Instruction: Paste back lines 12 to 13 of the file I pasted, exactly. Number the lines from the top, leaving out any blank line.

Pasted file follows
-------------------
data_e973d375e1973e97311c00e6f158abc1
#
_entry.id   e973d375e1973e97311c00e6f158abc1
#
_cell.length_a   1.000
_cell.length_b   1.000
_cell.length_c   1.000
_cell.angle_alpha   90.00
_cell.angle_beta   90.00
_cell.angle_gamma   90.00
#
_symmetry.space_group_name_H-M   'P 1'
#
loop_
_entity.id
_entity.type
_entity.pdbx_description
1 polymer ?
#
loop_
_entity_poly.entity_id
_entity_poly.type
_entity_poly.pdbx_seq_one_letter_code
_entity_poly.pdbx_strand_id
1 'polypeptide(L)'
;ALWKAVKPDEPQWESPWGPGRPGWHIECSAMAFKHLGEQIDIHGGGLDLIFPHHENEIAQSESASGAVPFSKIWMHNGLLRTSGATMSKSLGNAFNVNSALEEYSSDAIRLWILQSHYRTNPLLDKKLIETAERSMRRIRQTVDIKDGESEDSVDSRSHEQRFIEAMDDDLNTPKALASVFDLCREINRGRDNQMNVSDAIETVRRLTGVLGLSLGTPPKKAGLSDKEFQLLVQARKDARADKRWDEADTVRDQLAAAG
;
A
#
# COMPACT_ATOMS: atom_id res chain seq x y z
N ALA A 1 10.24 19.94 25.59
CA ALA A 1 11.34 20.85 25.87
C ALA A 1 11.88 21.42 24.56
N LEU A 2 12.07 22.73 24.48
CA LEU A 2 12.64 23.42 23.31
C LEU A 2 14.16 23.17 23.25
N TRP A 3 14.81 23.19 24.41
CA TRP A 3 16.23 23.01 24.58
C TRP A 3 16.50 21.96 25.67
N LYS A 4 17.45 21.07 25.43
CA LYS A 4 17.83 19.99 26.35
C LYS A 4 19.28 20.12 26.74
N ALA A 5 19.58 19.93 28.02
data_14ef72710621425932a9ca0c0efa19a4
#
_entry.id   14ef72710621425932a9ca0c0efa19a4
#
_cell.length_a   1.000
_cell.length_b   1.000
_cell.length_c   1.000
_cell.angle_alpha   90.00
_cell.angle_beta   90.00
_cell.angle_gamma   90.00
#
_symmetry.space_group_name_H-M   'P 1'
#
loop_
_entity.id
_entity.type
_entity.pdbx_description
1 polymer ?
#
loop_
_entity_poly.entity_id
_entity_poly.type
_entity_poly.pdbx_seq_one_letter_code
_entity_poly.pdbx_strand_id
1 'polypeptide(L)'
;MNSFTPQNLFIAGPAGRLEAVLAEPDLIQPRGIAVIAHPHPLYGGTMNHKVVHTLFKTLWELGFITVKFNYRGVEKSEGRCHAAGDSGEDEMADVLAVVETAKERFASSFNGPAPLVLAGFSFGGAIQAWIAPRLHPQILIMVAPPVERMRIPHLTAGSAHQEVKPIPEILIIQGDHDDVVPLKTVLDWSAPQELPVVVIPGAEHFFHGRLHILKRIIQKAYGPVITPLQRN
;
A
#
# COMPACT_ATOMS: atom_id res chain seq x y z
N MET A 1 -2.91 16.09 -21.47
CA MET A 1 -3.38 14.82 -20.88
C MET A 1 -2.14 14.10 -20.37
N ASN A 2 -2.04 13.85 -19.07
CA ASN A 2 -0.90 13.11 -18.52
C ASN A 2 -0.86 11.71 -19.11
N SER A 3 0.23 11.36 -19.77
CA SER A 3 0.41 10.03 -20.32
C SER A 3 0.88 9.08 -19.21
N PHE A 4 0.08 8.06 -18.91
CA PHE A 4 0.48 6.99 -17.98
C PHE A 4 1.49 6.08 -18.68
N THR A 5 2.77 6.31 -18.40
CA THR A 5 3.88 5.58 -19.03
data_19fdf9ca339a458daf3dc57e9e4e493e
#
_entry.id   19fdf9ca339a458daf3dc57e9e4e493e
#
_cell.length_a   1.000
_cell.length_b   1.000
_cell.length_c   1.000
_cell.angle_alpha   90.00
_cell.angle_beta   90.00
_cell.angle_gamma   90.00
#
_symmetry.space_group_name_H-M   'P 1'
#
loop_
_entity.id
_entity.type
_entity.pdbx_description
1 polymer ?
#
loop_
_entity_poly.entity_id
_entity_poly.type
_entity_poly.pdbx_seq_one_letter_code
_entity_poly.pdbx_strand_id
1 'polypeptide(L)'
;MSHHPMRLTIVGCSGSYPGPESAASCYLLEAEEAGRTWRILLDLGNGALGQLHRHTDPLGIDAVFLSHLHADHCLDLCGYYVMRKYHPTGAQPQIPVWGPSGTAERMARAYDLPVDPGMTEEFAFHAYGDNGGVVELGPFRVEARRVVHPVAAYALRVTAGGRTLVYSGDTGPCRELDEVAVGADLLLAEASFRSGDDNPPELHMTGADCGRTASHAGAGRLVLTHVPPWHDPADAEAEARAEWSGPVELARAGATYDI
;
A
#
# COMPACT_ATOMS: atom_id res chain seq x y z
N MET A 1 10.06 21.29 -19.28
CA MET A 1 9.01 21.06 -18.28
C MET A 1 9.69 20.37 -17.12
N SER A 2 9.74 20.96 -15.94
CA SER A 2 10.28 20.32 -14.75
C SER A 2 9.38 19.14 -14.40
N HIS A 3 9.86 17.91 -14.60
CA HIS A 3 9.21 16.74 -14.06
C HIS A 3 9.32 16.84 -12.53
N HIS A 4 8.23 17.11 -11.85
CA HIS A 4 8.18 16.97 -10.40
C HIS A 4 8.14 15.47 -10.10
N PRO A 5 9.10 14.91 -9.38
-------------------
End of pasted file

_symmetry.space_group_name_H-M   'P 1'
#